Flyers Notes: Briere reinforces Mr. Playoffs rep

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Flyers Notes: Briere reinforces Mr. Playoffs rep

No one does it like Danny Briere in the playoffs.

Briere scored two goals against the Devils. He notched his third career overtime game-winner in the playoffs.

Briere now has 49 playoff goals in his career after Sundays 4-3 win against the Devils.

It was his 13th career game-winner and ninth as a Flyer. He has 26 goals in his last 41 playoff games.

His first OT game-winner was overturned because he kicked the puck in.

I wish it was always that easy, Briere said. You know, the first one on the ice, everything happened so quick, I didn't think that I kicked it. I thought I was trying to stop, and it bounced off my skate.

Looking at the replay I think it was a little obvious they made the right call on that. When I was on the bench there, you know there's a few seconds where you're shaking your head, saying they made the wrong call, and I can't believe this is happening.

And I said all right, you've got to stop pouting now, let's get back, refocus. And I was fortunate to have another break.

He thrives on pressure. And he overcomes pressure.

I don't know, is it pressure?" Briere asked. It's fun. I was saying earlier, I grew up watching playoff hockey when I was a kid, and I always dreamed I would have the chance to play in those big games.

When I have the opportunity like I have right now, this year, like I've had the last few years in the playoffs, you try to make the best of it. You try to enjoy it as much as possible. So it's not really pressure. It's a fun time, an exciting time."

Flyers coach Peter Laviolette had nothing but praise for Briere.

"I think some people rise to the big occasions. It speaks to the player, not a
game," Laviolette said of Briere. "I think through the course of history in sports, there are people who answer the bell."

Overtimes
Four times the Flyers have gone into overtime against the New Jersey Devils.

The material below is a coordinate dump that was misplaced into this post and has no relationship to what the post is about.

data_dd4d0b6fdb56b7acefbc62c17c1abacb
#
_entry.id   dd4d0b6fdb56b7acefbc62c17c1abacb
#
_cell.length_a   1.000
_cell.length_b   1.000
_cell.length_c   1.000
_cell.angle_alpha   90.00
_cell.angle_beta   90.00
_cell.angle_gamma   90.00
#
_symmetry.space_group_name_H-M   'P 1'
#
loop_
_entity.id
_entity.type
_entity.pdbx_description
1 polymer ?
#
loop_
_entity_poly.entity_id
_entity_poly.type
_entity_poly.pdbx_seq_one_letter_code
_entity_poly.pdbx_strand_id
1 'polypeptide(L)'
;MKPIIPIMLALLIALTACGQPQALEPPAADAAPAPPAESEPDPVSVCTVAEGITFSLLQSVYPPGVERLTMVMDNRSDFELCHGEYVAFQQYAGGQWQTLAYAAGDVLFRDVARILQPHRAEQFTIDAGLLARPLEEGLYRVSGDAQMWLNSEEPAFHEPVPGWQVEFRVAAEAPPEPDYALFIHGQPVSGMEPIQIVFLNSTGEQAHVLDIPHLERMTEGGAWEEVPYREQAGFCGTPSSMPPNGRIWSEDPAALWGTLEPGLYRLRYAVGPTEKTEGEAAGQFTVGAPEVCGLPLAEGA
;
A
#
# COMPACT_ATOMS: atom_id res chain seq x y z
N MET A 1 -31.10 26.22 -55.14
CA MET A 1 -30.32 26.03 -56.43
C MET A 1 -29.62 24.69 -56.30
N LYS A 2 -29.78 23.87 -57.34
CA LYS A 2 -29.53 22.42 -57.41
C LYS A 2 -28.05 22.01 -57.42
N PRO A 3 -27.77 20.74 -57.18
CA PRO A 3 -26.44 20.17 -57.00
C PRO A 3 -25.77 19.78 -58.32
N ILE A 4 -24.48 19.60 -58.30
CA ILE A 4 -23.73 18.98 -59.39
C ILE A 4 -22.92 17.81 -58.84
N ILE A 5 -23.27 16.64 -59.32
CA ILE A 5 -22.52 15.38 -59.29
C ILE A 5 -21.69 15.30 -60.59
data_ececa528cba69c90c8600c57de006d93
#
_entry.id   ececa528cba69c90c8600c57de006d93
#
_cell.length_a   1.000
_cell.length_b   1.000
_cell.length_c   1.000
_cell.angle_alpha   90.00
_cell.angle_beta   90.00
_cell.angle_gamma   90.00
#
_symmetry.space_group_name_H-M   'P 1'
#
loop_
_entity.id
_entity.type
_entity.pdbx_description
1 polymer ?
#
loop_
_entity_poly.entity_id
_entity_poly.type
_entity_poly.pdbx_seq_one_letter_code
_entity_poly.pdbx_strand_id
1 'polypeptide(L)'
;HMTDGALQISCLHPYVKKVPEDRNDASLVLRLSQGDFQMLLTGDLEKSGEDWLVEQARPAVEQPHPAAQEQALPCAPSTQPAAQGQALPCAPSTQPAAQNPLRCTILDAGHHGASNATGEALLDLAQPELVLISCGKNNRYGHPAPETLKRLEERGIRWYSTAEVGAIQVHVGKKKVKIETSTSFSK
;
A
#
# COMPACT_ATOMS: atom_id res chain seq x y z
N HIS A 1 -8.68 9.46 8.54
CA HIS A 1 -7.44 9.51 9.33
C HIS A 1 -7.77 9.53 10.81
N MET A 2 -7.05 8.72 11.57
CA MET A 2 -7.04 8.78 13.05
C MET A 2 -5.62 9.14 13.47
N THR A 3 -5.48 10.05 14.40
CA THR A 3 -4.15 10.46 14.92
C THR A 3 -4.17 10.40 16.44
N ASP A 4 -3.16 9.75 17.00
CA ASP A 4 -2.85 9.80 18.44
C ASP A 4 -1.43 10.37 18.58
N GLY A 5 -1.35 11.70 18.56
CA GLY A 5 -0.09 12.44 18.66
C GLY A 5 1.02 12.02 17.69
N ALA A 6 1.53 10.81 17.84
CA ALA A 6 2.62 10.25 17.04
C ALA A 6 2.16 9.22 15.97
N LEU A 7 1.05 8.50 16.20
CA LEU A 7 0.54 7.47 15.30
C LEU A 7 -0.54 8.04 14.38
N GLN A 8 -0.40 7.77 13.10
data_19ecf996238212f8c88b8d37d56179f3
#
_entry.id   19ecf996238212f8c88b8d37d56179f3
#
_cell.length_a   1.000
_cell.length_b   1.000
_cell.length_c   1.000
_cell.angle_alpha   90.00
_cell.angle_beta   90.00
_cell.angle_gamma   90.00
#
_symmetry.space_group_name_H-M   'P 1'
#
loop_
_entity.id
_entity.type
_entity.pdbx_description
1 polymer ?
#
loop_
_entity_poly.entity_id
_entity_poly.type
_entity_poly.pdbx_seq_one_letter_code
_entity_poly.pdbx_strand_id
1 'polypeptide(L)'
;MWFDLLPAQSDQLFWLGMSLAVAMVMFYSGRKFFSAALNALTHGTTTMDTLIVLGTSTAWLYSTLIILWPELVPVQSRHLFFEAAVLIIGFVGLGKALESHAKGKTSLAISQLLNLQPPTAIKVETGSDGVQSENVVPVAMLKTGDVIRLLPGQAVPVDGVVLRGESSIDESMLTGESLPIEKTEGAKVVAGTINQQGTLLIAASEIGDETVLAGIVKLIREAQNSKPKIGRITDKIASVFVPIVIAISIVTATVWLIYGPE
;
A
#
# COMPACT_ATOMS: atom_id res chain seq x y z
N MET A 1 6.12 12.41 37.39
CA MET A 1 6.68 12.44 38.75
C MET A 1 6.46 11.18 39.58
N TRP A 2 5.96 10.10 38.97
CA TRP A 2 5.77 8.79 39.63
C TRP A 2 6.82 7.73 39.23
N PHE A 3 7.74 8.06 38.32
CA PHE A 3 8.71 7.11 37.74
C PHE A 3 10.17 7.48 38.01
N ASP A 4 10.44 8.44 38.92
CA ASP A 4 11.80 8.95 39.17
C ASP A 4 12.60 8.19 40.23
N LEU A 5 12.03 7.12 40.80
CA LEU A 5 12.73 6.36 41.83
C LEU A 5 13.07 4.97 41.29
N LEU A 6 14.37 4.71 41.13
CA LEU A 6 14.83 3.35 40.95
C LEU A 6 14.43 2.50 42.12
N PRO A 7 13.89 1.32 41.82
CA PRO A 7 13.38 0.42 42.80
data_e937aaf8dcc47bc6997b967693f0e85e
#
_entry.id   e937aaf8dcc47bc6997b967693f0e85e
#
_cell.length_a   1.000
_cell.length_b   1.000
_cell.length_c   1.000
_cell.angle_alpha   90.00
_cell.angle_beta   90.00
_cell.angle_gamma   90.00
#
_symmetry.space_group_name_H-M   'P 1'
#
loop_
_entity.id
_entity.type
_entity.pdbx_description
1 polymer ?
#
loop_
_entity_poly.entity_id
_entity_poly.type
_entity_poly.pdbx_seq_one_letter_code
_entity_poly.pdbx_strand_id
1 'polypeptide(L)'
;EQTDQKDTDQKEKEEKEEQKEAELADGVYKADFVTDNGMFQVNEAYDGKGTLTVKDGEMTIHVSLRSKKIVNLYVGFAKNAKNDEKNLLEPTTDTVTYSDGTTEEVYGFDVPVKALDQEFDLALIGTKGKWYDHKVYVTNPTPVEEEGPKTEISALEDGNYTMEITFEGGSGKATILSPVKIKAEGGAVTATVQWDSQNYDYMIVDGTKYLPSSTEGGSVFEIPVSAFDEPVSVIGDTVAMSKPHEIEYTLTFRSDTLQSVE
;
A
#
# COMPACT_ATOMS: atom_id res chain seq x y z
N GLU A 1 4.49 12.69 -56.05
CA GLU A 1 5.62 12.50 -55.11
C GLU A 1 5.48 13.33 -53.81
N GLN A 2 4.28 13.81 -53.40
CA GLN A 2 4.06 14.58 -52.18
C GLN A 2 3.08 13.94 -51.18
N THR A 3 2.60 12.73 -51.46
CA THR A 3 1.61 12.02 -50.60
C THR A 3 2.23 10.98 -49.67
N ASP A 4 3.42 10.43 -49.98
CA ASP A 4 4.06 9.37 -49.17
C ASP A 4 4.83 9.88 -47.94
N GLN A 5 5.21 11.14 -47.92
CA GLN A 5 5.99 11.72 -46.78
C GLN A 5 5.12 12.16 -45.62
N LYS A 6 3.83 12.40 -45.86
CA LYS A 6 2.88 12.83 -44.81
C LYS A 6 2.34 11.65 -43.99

And four times they have emerged as the winner.

In all three previous series between the Flyers and Devils, the team that has won Game 1 has gone on to win the series.

Brieres line with James van Riemsdyk and Jakub Voracek accounted for three of four goals in the game (see story).

Its going to be all series, Devils goalie Marty Brodeur said of Brieres line. Were going to have to pay special attention to certain players.

Theyre a good team, and they have good chemistry with certain players that have been together for a few years. Its the playoffs. We have to find ways to win.

Going mental
Its tough to be physically ready for a playoff game when youve had nothing but practices for a week. But there are other ways to prepare.

Mentally, I think thats the easiest way to be prepared mentally, Voracek said. You know when its the second round of the playoffs, you try to get going, but they didnt play for three days and I think they had a little advantage in the first period. Since the second period, we took over the game, and we played well.

Considering the Flyers once again allowed the games first goal and then fought back to win theres no reason to believe they prepared themselves at all differently for this series from the previous one.

Thats what they needed
The first period went pretty well for Ilya Bryzgalov and not so well for the Flyers. The second and third periods were much better for the Flyers and considerably worse for Bryzgalov. And so it has gone for the goalie during these playoffs. You're never quite sure what to expect.

Bryzgalov allowed one goal on 15 shots in the first period. Then he surrendered two goals on just seven shots in the second and third periods. If Bryzgalov's play seemed slightly erratic, it didn't appear to phase Briere or Laviolette.

The good thing was, Bryz was strong, Briere said. Bryz kept us in the first period. Jersey was coming off a huge win, and they were still in that same mindset that its playoff hockey. They came out swinging. We were fortunate that Bryz kept it close.

Laviolette echoed that sentiment.

I thought Bryz had a heck of a first period when we weren't sharp, Laviolette said. We walked out of that period 1-0. He made some saves when we probably gave up seven or eight quality chances. We just weren't sharp. Then it flip-flopped the other way. He was sharp when we needed him to be because we needed to be better with what we were doing.

Rested